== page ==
With a minute and a half left, Virginia held a 63-60 lead. But now, since they were under four minutes, they could stall. The Tar Heels pressed and eventually were whistled for a foul on Sampson, sending him to the line. He missed the front end of the one-and-one and UNC raced upcourt. Jim Braddock fired up a three to tie, but it rattled off before Jordan tipped it in. 63-62 UVA, 1:00 left.
The Tar Heels pressed once again, Jordan (who was playing with four fouls) flying around in the backcourt. Rick Carlisle got the ball and tried to dribble out of the trap but made the mistake of switching his dribble to his left hand, with his back turned to Jordan:
Jordan’s steal and dunk gave UNC a 64-63 lead with 48 seconds left. The Cavaliers brought the ball upcourt to find the Tar Heels back in a zone defense, which they had abandoned earlier in order to make the comeback. The Cavaliers couldn’t find a way inside to Sampson and called time. After the timeout they still had nothing: Carlisle was forced to fire up a three with five seconds left, but it bounced off. Jordan corralled the rebound and time expired, to the joy of Carmichael Auditorium and the devastation of Virginia (one UVA assistant was so upset that he hurled the game ball through the air in disgust).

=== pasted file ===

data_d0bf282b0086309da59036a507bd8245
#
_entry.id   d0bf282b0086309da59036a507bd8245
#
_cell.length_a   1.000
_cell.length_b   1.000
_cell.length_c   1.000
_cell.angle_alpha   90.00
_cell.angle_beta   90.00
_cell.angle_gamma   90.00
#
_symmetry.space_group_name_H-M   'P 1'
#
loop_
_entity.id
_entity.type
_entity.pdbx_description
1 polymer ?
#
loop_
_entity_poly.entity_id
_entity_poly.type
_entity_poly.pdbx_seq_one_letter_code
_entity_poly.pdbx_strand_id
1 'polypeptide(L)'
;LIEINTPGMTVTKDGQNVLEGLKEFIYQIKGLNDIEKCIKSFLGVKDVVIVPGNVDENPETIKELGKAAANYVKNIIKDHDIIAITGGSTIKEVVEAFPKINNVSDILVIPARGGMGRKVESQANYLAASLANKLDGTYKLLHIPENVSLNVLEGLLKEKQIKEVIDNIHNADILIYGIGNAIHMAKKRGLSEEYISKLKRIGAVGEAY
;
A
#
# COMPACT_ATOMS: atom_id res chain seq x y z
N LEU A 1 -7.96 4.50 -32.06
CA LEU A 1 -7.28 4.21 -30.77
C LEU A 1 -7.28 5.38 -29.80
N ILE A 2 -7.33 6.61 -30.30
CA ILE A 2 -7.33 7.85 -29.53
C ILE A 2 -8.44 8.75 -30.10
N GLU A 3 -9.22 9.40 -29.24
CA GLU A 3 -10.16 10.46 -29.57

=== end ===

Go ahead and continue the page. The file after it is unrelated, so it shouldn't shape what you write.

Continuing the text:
Jordan finished with a game-high 16 points, despite his slow start, and Jim Braddock had 14. Perkins was held to just 10 by Sampson, who finished with 15 and 12, though his disappearing act in the final minutes was glaring. This would be the last time Sampson would face the Tar Heels, who completed the season sweep of Virginia in historic fashion. The Cavaliers, sans Sampson, would make a surprising trip to the Final Four the following season, but it wasn’t until this year’s championship run that they would return again.
Though it was brief, the UNC-Virginia rivalry of the early 80s was as good of a three-year run any two teams have had against each other: It featured a Final Four meeting, an ACC Championship game, three #1 vs. #2 matchups, and an all-time comeback capped by the greatest player of all time. Not bad for a “football rivalry.”